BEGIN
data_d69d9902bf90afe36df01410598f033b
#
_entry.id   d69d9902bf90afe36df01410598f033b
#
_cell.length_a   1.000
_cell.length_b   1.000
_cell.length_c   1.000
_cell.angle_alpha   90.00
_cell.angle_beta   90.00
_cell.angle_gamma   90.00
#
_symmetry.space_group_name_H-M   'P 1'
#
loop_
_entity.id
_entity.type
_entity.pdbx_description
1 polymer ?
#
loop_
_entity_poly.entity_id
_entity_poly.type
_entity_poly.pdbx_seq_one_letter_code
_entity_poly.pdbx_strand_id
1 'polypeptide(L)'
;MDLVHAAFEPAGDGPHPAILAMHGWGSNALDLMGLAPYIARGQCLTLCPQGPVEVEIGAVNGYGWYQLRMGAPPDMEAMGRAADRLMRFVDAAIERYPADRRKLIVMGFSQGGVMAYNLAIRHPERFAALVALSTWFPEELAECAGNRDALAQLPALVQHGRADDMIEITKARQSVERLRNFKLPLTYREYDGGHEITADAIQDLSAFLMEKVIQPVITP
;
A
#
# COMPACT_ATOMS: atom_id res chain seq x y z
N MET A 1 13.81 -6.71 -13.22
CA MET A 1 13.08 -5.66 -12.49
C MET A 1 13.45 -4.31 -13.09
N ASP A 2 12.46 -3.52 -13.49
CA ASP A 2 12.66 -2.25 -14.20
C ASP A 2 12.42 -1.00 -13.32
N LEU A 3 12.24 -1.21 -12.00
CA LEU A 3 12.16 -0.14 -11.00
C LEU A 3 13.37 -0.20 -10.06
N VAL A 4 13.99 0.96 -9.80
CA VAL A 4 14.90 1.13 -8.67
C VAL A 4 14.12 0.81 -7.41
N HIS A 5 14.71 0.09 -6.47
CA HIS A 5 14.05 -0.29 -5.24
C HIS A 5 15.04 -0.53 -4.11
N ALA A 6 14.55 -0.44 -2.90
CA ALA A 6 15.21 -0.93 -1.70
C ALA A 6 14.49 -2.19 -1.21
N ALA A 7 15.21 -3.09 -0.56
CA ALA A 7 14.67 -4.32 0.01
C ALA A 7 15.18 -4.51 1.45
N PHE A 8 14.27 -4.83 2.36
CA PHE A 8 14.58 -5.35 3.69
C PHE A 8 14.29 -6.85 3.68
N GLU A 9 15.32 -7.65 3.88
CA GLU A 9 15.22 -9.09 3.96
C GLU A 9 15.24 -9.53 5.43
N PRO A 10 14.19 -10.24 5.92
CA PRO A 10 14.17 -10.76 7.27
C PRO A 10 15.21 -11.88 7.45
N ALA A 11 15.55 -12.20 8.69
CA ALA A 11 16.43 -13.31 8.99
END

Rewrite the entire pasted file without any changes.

data_d69d9902bf90afe36df01410598f033b
#
_entry.id   d69d9902bf90afe36df01410598f033b
#
_cell.length_a   1.000
_cell.length_b   1.000
_cell.length_c   1.000
_cell.angle_alpha   90.00
_cell.angle_beta   90.00
_cell.angle_gamma   90.00
#
_symmetry.space_group_name_H-M   'P 1'
#
loop_
_entity.id
_entity.type
_entity.pdbx_description
1 polymer ?
#
loop_
_entity_poly.entity_id
_entity_poly.type
_entity_poly.pdbx_seq_one_letter_code
_entity_poly.pdbx_strand_id
1 'polypeptide(L)'
;MDLVHAAFEPAGDGPHPAILAMHGWGSNALDLMGLAPYIARGQCLTLCPQGPVEVEIGAVNGYGWYQLRMGAPPDMEAMGRAADRLMRFVDAAIERYPADRRKLIVMGFSQGGVMAYNLAIRHPERFAALVALSTWFPEELAECAGNRDALAQLPALVQHGRADDMIEITKARQSVERLRNFKLPLTYREYDGGHEITADAIQDLSAFLMEKVIQPVITP
;
A
#
# COMPACT_ATOMS: atom_id res chain seq x y z
N MET A 1 13.81 -6.71 -13.22
CA MET A 1 13.08 -5.66 -12.49
C MET A 1 13.45 -4.31 -13.09
N ASP A 2 12.46 -3.52 -13.49
CA ASP A 2 12.66 -2.25 -14.20
C ASP A 2 12.42 -1.00 -13.32
N LEU A 3 12.24 -1.21 -12.00
CA LEU A 3 12.16 -0.14 -11.00
C LEU A 3 13.37 -0.20 -10.06
N VAL A 4 13.99 0.96 -9.80
CA VAL A 4 14.90 1.13 -8.67
C VAL A 4 14.12 0.81 -7.41
N HIS A 5 14.71 0.09 -6.47
CA HIS A 5 14.05 -0.29 -5.24
C HIS A 5 15.04 -0.53 -4.11
N ALA A 6 14.55 -0.44 -2.90
CA ALA A 6 15.21 -0.93 -1.70
C ALA A 6 14.49 -2.19 -1.21
N ALA A 7 15.21 -3.09 -0.56
CA ALA A 7 14.67 -4.32 0.01
C ALA A 7 15.18 -4.51 1.45
N PHE A 8 14.27 -4.83 2.36
CA PHE A 8 14.58 -5.35 3.69
C PHE A 8 14.29 -6.85 3.68
N GLU A 9 15.32 -7.65 3.88
CA GLU A 9 15.22 -9.09 3.96
C GLU A 9 15.24 -9.53 5.43
N PRO A 10 14.19 -10.24 5.92
CA PRO A 10 14.17 -10.76 7.27
C PRO A 10 15.21 -11.88 7.45
N ALA A 11 15.55 -12.20 8.69
CA ALA A 11 16.43 -13.31 8.99